Role of acyl-coenzyme A: cholesterol transferase 1 (ACAT1) in retinal neovascularization

Syed A.H. Zaidi, Tahira Lemtalsi, Zhimin Xu, Isabella Santana, Porsche Sandow, Leila Labazi, Robert W. Caldwell, Ruth B. Caldwell, Modesto A. Rojas

Research output: Contribution to journalArticlepeer-review

2 Scopus citations


Background: We have investigated the efficacy of a new strategy to limit pathological retinal neovascularization (RNV) during ischemic retinopathy by targeting the cholesterol metabolizing enzyme acyl-coenzyme A: cholesterol transferase 1 (ACAT1). Dyslipidemia and cholesterol accumulation have been strongly implicated in promoting subretinal NV. However, little is known about the role of cholesterol metabolism in RNV. Here, we tested the effects of inhibiting ACAT1 on pathological RNV in the mouse model of oxygen-induced retinopathy (OIR). Methods: In vivo studies used knockout mice that lack the receptor for LDL cholesterol (LDLR−/−) and wild-type mice. The wild-type mice were treated with a specific inhibitor of ACAT1, K604 (10 mg/kg, i.p) or vehicle (PBS) during OIR. In vitro studies used human microglia exposed to oxygen–glucose deprivation (OGD) and treated with the ACAT1 inhibitor (1 μM) or PBS. Results: Analysis of OIR retinas showed that increased expression of inflammatory mediators and pathological RNV were associated with significant increases in expression of the LDLR, increased accumulation of neutral lipids, and formation of toxic levels of cholesterol ester (CE). Deletion of the LDLR completely blocked OIR-induced RNV and significantly reduced the AVA. The OIR-induced increase in CE formation was accompanied by significant increases in expression of ACAT1, VEGF and inflammatory factors (TREM1 and MCSF) (p < 0.05). ACAT1 was co-localized with TREM1, MCSF, and macrophage/microglia makers (F4/80 and Iba1) in areas of RNV. Treatment with K604 prevented retinal accumulation of neutral lipids and CE formation, inhibited RNV, and decreased the AVA as compared to controls (p < 0.05). The treatment also blocked upregulation of LDLR, ACAT1, TREM1, MCSF, and inflammatory cytokines but did not alter VEGF expression. K604 treatment of microglia cells also blocked the effects of OGD in increasing expression of ACAT1, TREM1, and MCSF without altering VEGF expression. Conclusions: OIR-induced RNV is closely associated with increases in lipid accumulation and CE formation along with increased expression of LDLR, ACAT1, TREM1, and MCSF. Inhibiting ACAT1 blocked these effects and limited RNV independently of alterations in VEGF expression. This pathway offers a novel strategy to limit vascular injury during ischemic retinopathy. Graphical Abstract: [Figure not available: see fulltext.]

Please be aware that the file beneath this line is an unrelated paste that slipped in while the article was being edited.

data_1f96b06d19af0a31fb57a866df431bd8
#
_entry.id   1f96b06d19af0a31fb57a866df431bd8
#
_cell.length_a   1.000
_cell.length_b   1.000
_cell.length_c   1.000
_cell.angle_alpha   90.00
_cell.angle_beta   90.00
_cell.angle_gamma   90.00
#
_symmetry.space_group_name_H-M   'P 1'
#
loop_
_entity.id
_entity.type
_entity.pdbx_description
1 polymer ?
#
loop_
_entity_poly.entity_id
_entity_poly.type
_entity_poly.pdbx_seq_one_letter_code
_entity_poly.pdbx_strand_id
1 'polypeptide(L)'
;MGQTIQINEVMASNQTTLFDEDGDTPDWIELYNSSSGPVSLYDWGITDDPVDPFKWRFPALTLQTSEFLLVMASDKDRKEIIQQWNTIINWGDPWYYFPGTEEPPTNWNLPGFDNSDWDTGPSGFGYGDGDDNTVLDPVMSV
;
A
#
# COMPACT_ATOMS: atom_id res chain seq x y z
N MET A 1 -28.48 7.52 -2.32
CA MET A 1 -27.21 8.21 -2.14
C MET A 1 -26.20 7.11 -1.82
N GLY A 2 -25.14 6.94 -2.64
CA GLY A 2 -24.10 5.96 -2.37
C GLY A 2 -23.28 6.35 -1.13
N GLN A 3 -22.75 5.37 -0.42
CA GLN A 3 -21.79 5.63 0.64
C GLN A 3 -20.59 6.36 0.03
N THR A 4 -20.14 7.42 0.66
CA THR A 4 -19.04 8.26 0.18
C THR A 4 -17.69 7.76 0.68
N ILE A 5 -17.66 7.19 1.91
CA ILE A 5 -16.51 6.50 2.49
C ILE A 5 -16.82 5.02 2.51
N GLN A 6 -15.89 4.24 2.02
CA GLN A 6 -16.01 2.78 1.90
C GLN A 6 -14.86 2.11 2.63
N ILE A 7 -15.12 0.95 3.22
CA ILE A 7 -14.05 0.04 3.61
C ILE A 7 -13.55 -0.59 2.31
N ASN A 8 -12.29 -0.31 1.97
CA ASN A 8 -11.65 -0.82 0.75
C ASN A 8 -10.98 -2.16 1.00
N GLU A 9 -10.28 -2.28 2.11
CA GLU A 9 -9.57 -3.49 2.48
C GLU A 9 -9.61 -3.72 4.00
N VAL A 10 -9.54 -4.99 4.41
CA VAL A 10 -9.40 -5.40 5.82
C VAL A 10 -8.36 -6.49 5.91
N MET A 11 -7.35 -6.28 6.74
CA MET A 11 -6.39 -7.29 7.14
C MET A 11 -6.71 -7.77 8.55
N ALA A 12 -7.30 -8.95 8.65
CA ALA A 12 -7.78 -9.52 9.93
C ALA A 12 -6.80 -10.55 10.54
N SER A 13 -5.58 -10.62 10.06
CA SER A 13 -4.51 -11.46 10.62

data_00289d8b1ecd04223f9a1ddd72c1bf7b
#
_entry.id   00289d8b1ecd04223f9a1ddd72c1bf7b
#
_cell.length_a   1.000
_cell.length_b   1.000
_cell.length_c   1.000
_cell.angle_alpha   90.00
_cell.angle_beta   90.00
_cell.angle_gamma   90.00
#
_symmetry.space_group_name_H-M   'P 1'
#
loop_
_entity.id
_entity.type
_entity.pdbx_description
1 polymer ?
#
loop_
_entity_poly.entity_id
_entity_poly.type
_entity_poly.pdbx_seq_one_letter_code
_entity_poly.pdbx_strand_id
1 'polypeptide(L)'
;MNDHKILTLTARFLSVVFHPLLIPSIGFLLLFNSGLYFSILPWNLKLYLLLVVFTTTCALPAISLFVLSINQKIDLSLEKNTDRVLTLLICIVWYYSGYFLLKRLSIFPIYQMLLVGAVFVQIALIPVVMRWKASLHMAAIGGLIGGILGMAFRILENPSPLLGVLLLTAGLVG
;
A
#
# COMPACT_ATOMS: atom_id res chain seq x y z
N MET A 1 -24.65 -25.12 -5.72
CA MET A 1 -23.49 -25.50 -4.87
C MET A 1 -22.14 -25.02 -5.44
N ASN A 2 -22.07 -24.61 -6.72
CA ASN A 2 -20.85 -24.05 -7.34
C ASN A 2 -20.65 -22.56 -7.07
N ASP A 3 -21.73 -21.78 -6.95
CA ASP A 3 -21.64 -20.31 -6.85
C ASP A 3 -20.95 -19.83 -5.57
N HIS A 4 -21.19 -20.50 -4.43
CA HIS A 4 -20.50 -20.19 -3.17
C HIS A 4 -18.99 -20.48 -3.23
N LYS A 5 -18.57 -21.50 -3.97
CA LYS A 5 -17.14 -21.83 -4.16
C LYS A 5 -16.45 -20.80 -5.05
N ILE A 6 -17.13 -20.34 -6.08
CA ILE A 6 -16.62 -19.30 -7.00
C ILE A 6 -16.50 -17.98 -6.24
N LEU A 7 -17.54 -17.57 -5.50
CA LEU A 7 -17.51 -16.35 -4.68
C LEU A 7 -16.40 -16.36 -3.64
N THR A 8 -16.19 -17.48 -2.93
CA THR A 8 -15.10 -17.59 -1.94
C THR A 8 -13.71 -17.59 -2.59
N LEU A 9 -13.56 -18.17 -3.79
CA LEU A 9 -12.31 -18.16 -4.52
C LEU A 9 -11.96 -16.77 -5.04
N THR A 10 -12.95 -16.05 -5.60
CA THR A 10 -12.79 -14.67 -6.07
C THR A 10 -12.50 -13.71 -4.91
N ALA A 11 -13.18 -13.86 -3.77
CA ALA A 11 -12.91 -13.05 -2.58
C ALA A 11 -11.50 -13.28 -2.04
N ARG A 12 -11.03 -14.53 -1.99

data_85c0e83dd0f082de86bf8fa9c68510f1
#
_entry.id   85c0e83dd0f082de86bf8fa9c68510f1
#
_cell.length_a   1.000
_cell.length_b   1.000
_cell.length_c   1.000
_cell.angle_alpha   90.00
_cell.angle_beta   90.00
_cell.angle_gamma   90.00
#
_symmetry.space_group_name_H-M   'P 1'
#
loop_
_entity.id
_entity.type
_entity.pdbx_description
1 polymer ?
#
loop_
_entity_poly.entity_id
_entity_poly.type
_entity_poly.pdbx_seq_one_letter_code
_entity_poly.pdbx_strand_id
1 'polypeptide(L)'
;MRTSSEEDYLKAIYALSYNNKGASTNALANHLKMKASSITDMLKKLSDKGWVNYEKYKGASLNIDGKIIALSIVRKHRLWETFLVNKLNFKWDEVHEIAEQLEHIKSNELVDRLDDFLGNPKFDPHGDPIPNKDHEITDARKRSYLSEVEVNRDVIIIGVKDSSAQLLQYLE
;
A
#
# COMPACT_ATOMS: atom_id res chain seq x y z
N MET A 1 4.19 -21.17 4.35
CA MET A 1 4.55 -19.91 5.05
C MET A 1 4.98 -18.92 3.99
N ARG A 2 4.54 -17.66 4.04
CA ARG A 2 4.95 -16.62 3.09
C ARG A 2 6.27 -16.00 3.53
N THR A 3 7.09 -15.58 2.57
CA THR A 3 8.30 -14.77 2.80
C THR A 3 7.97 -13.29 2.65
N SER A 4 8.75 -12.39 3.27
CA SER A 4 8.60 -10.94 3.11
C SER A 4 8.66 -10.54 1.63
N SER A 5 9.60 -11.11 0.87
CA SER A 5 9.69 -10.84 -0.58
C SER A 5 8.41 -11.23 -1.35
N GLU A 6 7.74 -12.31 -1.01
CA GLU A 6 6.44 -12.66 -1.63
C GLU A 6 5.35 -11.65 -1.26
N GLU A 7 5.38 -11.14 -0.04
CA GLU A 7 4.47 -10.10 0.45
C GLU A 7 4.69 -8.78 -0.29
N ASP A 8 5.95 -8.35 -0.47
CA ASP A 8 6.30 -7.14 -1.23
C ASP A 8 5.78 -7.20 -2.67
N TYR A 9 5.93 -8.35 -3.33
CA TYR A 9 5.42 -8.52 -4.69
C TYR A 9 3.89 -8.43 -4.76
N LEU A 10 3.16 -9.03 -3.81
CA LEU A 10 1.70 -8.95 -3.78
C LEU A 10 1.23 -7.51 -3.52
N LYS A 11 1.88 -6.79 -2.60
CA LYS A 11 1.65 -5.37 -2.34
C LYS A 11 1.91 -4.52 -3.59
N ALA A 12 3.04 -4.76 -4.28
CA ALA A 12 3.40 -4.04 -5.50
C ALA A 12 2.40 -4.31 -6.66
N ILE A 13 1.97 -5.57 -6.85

Original languageEnglish (US)
Article number14
JournalJournal of Neuroinflammation
Issue number1
StatePublished - Dec 2023


  • ACAT1
  • Cholesterol ester
  • Cytokines
  • Hypoxia
  • Inflammation
  • LDL cholesterol
  • Neovascularization
  • Oxygen-induced retinopathy
  • Retinopathy of prematurity
  • TREM1

ASJC Scopus subject areas

  • General Neuroscience
  • Immunology
  • Neurology
  • Cellular and Molecular Neuroscience


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